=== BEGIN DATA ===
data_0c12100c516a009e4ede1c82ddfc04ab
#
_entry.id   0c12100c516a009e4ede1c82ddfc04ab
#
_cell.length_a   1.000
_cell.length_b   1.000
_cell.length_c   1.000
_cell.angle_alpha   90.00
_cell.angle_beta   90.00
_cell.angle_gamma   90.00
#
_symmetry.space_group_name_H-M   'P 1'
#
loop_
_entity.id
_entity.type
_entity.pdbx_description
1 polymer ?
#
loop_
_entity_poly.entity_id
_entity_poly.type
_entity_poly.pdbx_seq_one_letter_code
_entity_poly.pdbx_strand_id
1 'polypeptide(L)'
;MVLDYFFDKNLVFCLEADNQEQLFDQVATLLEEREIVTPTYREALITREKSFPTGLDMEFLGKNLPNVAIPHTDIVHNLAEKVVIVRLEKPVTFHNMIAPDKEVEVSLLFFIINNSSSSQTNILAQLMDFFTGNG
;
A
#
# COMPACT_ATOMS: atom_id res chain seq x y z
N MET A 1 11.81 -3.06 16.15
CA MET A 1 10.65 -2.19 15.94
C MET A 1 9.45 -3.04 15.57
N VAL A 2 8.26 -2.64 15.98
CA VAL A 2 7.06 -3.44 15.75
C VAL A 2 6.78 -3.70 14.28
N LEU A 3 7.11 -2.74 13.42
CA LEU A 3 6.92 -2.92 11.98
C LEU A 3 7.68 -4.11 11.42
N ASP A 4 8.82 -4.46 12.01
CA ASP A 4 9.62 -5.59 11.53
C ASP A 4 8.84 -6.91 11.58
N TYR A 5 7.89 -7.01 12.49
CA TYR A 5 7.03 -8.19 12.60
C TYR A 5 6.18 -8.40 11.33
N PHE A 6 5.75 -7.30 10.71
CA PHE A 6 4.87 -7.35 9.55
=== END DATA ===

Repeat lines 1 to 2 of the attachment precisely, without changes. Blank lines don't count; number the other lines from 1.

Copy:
data_0c12100c516a009e4ede1c82ddfc04ab
#